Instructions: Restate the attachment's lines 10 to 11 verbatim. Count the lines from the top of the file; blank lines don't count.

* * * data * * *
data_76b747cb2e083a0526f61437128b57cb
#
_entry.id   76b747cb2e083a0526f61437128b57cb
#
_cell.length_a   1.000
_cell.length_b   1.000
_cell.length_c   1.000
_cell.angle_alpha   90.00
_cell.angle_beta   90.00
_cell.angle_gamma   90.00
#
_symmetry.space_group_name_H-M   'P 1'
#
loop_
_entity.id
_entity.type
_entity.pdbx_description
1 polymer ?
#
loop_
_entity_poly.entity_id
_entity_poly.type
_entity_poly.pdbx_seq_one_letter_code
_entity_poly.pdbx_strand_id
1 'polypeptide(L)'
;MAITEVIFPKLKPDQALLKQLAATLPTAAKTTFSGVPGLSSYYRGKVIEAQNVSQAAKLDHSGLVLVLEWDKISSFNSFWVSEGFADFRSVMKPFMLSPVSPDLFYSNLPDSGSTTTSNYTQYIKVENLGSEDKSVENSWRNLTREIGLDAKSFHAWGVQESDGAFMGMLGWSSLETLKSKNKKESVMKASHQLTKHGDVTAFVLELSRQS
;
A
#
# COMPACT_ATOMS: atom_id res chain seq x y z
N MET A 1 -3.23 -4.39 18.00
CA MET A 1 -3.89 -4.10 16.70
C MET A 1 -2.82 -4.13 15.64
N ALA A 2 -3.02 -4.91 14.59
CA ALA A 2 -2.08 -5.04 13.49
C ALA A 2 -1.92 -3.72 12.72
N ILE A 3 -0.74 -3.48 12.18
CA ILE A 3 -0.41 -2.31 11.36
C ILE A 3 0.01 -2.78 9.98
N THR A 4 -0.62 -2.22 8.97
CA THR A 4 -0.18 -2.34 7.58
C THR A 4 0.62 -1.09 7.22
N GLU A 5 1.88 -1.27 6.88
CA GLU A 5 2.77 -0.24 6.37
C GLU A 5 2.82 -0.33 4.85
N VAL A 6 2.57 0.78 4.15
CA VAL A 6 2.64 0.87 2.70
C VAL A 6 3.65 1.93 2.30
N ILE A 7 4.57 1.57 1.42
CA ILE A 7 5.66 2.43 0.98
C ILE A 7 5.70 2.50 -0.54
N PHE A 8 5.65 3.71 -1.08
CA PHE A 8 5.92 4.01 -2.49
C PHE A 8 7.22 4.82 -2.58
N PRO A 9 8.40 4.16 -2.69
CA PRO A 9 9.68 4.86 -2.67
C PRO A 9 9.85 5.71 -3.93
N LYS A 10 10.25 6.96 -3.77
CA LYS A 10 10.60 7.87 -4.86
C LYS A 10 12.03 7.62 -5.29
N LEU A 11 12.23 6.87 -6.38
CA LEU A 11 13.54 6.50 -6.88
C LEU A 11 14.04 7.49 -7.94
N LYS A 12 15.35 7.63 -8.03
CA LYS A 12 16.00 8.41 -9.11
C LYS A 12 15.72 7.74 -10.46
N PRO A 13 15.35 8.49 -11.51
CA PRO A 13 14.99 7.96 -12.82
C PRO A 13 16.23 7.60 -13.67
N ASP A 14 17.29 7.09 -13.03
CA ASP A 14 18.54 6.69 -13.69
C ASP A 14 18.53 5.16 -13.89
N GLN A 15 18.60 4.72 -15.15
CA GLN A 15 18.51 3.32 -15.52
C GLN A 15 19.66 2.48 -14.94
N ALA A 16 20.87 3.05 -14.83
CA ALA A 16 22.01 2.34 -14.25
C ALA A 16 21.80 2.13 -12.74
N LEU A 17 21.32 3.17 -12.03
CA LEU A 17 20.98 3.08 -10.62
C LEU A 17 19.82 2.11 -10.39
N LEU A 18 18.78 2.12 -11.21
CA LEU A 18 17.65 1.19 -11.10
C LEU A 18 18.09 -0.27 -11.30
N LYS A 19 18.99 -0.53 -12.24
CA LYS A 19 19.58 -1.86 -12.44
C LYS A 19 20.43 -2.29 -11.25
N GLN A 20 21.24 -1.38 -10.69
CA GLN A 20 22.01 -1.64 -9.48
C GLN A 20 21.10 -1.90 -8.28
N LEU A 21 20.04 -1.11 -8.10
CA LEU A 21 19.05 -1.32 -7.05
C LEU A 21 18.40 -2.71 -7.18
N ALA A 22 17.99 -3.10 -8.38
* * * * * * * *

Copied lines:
_cell.angle_gamma   90.00
#